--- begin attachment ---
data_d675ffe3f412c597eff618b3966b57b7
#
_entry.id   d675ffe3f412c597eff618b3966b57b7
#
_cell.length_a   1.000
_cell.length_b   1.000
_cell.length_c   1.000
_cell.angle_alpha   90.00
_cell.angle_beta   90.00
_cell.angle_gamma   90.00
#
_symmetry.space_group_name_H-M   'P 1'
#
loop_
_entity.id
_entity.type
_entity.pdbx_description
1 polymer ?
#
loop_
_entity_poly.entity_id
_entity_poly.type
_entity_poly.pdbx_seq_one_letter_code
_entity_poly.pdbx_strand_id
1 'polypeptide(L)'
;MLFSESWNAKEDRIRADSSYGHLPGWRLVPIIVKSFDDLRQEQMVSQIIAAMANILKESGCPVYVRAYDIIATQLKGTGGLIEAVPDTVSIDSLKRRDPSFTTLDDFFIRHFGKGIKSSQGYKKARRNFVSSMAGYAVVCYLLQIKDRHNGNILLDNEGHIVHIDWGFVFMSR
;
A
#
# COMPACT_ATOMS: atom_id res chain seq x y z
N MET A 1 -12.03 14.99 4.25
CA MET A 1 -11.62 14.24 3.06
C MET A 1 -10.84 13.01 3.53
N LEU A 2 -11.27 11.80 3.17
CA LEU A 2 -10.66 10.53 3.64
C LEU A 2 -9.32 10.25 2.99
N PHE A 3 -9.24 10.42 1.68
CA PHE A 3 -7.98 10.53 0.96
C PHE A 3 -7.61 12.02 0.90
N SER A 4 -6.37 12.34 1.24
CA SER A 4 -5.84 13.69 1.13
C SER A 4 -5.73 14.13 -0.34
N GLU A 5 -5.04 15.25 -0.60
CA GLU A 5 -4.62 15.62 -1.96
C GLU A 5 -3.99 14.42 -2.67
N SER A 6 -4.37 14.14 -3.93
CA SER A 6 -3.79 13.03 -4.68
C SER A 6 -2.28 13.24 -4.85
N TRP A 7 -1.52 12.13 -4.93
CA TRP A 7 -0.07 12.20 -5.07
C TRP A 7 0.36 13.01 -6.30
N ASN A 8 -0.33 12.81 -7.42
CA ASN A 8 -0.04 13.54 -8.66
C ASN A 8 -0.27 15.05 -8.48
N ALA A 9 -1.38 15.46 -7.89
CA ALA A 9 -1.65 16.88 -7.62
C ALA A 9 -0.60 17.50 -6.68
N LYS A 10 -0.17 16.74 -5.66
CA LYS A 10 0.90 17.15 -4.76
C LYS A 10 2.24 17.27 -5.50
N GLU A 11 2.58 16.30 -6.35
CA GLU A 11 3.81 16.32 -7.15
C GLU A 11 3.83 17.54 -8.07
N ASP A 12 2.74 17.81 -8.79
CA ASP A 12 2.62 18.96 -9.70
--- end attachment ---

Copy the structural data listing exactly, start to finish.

data_d675ffe3f412c597eff618b3966b57b7
#
_entry.id   d675ffe3f412c597eff618b3966b57b7
#
_cell.length_a   1.000
_cell.length_b   1.000
_cell.length_c   1.000
_cell.angle_alpha   90.00
_cell.angle_beta   90.00
_cell.angle_gamma   90.00
#
_symmetry.space_group_name_H-M   'P 1'
#
loop_
_entity.id
_entity.type
_entity.pdbx_description
1 polymer ?
#
loop_
_entity_poly.entity_id
_entity_poly.type
_entity_poly.pdbx_seq_one_letter_code
_entity_poly.pdbx_strand_id
1 'polypeptide(L)'
;MLFSESWNAKEDRIRADSSYGHLPGWRLVPIIVKSFDDLRQEQMVSQIIAAMANILKESGCPVYVRAYDIIATQLKGTGGLIEAVPDTVSIDSLKRRDPSFTTLDDFFIRHFGKGIKSSQGYKKARRNFVSSMAGYAVVCYLLQIKDRHNGNILLDNEGHIVHIDWGFVFMSR
;
A
#
# COMPACT_ATOMS: atom_id res chain seq x y z
N MET A 1 -12.03 14.99 4.25
CA MET A 1 -11.62 14.24 3.06
C MET A 1 -10.84 13.01 3.53
N LEU A 2 -11.27 11.80 3.17
CA LEU A 2 -10.66 10.53 3.64
C LEU A 2 -9.32 10.25 2.99
N PHE A 3 -9.24 10.42 1.68
CA PHE A 3 -7.98 10.53 0.96
C PHE A 3 -7.61 12.02 0.90
N SER A 4 -6.37 12.34 1.24
CA SER A 4 -5.84 13.69 1.13
C SER A 4 -5.73 14.13 -0.34
N GLU A 5 -5.04 15.25 -0.60
CA GLU A 5 -4.62 15.62 -1.96
C GLU A 5 -3.99 14.42 -2.67
N SER A 6 -4.37 14.14 -3.93
CA SER A 6 -3.79 13.03 -4.68
C SER A 6 -2.28 13.24 -4.85
N TRP A 7 -1.52 12.13 -4.93
CA TRP A 7 -0.07 12.20 -5.07
C TRP A 7 0.36 13.01 -6.30
N ASN A 8 -0.33 12.81 -7.42
CA ASN A 8 -0.04 13.54 -8.66
C ASN A 8 -0.27 15.05 -8.48
N ALA A 9 -1.38 15.46 -7.89
CA ALA A 9 -1.65 16.88 -7.62
C ALA A 9 -0.60 17.50 -6.68
N LYS A 10 -0.17 16.74 -5.66
CA LYS A 10 0.90 17.15 -4.76
C LYS A 10 2.24 17.27 -5.50
N GLU A 11 2.58 16.30 -6.35
CA GLU A 11 3.81 16.32 -7.15
C GLU A 11 3.83 17.54 -8.07
N ASP A 12 2.74 17.81 -8.79
CA ASP A 12 2.62 18.96 -9.70